Viburnum opulus 4I have been taking some more photographs of front gardens and this week I have visited a street in Letchworth Garden City – to further build on my ideas for creating a hedge directory if you will, although, I am keen not be prescriptive in my endeavours. I firmly believe that a garden hedge can be created from a very wide range of plants.

Of course the basic reasons for having a hedge in the front garden is ultimately to define one’s boundary – a clear statement of demarcation between what yours and theirs. Hedges also serve to adorn the front garden by creating a frame within which you can create your own green space and ensure privacy from passers by. A front garden is often associated with exits and entrances – as we use pathways to arrive and leave our homes, the front garden can often get overlooked.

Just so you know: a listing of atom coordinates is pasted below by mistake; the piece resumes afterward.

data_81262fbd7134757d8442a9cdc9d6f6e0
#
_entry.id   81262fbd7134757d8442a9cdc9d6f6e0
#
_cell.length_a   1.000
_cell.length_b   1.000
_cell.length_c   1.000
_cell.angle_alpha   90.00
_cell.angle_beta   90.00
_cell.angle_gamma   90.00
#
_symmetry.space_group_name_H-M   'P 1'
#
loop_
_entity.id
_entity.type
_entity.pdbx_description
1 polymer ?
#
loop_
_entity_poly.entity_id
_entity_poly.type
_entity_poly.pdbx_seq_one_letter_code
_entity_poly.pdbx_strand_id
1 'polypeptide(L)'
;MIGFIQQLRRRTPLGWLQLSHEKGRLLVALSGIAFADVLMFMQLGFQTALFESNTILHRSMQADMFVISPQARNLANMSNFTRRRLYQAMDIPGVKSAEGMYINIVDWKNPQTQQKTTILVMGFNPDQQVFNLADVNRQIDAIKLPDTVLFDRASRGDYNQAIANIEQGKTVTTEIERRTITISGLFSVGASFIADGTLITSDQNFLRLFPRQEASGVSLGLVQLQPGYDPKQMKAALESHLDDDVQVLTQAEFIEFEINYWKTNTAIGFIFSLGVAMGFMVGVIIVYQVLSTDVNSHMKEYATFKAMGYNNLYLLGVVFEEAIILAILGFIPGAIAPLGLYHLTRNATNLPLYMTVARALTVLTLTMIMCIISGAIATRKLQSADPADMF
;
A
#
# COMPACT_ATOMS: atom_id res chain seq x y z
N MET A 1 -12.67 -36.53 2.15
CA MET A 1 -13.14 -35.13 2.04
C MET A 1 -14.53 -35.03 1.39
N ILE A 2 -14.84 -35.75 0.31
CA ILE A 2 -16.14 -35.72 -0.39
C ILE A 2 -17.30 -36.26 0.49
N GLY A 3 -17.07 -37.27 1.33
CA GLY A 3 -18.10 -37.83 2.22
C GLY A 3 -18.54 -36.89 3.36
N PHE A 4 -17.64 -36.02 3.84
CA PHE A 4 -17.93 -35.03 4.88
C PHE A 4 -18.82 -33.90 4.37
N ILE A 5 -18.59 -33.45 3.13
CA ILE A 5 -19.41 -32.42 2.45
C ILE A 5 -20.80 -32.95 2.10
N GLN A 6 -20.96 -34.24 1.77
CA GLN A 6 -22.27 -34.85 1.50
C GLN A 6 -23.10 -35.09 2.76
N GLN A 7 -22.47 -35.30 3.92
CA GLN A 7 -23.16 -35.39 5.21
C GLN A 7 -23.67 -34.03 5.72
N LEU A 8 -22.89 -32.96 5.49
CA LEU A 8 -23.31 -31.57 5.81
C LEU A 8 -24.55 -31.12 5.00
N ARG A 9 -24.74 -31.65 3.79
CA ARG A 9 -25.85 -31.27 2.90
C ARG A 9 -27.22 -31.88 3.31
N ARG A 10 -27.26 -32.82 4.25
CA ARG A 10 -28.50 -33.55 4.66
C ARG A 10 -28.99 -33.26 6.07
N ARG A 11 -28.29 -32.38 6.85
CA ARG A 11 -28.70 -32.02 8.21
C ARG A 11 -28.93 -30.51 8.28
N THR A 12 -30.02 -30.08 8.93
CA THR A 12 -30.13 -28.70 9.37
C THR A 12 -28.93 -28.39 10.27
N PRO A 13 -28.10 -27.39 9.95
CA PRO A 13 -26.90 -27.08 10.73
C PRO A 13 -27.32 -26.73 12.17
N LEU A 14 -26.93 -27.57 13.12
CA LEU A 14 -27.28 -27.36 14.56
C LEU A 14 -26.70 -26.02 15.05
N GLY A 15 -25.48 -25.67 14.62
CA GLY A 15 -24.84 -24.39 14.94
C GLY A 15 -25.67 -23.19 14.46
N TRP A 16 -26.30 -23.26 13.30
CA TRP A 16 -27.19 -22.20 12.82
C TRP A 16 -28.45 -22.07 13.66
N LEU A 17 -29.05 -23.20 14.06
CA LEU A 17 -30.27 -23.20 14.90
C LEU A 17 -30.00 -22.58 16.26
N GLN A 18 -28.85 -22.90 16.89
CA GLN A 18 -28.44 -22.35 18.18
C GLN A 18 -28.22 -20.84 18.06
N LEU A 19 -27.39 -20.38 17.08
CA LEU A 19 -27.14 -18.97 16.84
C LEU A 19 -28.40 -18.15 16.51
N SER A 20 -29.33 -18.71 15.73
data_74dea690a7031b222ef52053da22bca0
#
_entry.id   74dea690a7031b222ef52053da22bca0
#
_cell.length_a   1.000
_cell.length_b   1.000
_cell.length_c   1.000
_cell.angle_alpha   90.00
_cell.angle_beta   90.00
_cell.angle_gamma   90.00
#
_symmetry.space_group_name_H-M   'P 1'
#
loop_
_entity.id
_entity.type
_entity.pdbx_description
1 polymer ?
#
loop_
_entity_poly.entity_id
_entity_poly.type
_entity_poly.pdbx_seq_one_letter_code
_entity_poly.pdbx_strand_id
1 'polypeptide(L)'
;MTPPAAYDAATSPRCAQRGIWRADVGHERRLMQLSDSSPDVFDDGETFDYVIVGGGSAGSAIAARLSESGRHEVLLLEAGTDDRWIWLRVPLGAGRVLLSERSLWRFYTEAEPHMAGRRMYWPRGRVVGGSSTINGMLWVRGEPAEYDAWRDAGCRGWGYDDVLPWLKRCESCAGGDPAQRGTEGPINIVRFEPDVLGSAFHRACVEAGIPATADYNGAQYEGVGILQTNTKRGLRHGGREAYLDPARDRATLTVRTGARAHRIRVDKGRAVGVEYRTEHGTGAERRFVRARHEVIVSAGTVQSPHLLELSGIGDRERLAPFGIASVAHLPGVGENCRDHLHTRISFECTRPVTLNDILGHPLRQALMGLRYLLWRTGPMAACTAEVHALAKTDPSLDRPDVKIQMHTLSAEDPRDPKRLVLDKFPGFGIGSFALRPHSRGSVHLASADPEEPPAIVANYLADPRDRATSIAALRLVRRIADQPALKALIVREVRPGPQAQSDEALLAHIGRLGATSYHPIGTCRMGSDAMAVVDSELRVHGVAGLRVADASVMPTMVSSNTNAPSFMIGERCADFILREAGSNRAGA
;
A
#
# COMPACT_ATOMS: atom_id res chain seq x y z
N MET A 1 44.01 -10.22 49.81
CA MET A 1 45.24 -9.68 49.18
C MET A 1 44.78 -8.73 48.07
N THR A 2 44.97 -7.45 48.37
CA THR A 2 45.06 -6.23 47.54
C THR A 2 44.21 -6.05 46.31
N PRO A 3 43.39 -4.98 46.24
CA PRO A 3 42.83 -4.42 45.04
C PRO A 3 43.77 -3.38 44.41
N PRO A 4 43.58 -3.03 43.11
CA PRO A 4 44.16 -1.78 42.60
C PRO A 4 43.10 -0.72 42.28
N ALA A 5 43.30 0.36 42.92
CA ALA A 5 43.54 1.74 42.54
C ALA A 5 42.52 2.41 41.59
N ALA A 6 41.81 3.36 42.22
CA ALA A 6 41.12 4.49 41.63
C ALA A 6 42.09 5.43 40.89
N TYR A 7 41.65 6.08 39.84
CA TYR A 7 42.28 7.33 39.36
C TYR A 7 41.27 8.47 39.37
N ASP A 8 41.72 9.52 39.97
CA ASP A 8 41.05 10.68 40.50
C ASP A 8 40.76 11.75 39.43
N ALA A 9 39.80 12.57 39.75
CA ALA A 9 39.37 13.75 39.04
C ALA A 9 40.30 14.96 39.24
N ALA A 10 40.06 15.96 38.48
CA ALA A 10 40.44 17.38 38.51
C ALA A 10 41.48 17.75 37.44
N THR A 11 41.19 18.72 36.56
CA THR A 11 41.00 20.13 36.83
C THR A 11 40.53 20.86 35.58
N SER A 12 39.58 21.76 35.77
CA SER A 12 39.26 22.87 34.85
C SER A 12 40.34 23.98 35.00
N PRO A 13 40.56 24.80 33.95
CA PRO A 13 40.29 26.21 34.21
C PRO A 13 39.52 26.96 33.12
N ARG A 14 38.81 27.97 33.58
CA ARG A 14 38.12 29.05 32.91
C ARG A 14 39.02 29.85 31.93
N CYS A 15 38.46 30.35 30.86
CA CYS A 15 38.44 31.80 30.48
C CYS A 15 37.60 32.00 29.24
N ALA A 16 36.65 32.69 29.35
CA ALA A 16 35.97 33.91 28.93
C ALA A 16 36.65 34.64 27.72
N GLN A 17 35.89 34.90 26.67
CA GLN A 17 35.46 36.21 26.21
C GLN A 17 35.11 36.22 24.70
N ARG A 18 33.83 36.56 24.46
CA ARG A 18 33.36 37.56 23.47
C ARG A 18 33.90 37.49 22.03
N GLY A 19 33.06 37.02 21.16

Although some front gardens can also be an enticement, a statement about what more there is beyond it, both within the home and in the back garden. Perhaps we have lost the value of the front garden over time and busy modern lives mean there’s barely enough time for including it on the ‘to do list’. My ‘Hedge Revival’ is going to encourage everyone to take part no matter how small your frontage is, there will be a plant for every situation.

So what is a hedge anyway? You may think it odd that I ask this question but it really is useful to define what it is so that we can go on to create them. I’m not the only person asking this question as I recently found out when reading Hugh Barker’s Hedge Britannia in which Hugh cites ‘One simple dictionary definition is ‘a line of closely planted shrubs or trees forming a barrier or boundary’. Yep, we get the basic premise..

Here are a few examples of front gardens I spotted during my walk-about this week and it’s got me thinking..

Until next time..

Vivre la hedge!